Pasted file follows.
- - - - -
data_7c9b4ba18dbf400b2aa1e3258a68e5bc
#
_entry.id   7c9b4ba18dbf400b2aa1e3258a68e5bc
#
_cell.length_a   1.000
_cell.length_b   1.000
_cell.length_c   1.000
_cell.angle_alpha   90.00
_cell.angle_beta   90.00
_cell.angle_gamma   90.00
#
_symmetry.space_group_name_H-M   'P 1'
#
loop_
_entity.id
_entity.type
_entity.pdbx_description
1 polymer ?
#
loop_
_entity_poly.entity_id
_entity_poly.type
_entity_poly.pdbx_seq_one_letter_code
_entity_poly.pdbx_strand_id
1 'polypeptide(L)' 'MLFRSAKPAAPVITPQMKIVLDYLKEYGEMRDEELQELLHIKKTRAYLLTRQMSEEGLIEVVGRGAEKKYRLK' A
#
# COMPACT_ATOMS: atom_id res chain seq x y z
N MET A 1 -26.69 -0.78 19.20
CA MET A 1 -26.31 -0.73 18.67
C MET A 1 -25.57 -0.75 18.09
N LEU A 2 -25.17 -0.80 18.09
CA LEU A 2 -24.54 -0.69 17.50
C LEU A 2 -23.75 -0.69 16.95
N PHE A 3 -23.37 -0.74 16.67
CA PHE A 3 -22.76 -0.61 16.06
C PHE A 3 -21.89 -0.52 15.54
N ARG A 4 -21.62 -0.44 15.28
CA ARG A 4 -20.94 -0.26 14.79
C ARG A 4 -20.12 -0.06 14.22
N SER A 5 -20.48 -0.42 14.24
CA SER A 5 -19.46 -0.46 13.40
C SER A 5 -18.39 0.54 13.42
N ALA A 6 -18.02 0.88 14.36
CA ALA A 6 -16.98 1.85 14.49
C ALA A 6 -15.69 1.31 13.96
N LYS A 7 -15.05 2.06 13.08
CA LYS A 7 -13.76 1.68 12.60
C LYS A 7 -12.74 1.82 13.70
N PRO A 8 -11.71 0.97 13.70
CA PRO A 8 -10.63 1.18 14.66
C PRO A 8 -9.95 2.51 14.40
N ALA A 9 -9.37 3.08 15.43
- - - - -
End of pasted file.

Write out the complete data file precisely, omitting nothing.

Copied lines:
data_7c9b4ba18dbf400b2aa1e3258a68e5bc
#
_entry.id   7c9b4ba18dbf400b2aa1e3258a68e5bc
#
_cell.length_a   1.000
_cell.length_b   1.000
_cell.length_c   1.000
_cell.angle_alpha   90.00
_cell.angle_beta   90.00
_cell.angle_gamma   90.00
#
_symmetry.space_group_name_H-M   'P 1'
#
loop_
_entity.id
_entity.type
_entity.pdbx_description
1 polymer ?
#
loop_
_entity_poly.entity_id
_entity_poly.type
_entity_poly.pdbx_seq_one_letter_code
_entity_poly.pdbx_strand_id
1 'polypeptide(L)' 'MLFRSAKPAAPVITPQMKIVLDYLKEYGEMRDEELQELLHIKKTRAYLLTRQMSEEGLIEVVGRGAEKKYRLK' A
#
# COMPACT_ATOMS: atom_id res chain seq x y z
N MET A 1 -26.69 -0.78 19.20
CA MET A 1 -26.31 -0.73 18.67
C MET A 1 -25.57 -0.75 18.09
N LEU A 2 -25.17 -0.80 18.09
CA LEU A 2 -24.54 -0.69 17.50
C LEU A 2 -23.75 -0.69 16.95
N PHE A 3 -23.37 -0.74 16.67
CA PHE A 3 -22.76 -0.61 16.06
C PHE A 3 -21.89 -0.52 15.54
N ARG A 4 -21.62 -0.44 15.28
CA ARG A 4 -20.94 -0.26 14.79
C ARG A 4 -20.12 -0.06 14.22
N SER A 5 -20.48 -0.42 14.24
CA SER A 5 -19.46 -0.46 13.40
C SER A 5 -18.39 0.54 13.42
N ALA A 6 -18.02 0.88 14.36
CA ALA A 6 -16.98 1.85 14.49
C ALA A 6 -15.69 1.31 13.96
N LYS A 7 -15.05 2.06 13.08
CA LYS A 7 -13.76 1.68 12.60
C LYS A 7 -12.74 1.82 13.70
N PRO A 8 -11.71 0.97 13.70
CA PRO A 8 -10.63 1.18 14.66
C PRO A 8 -9.95 2.51 14.40
N ALA A 9 -9.37 3.08 15.43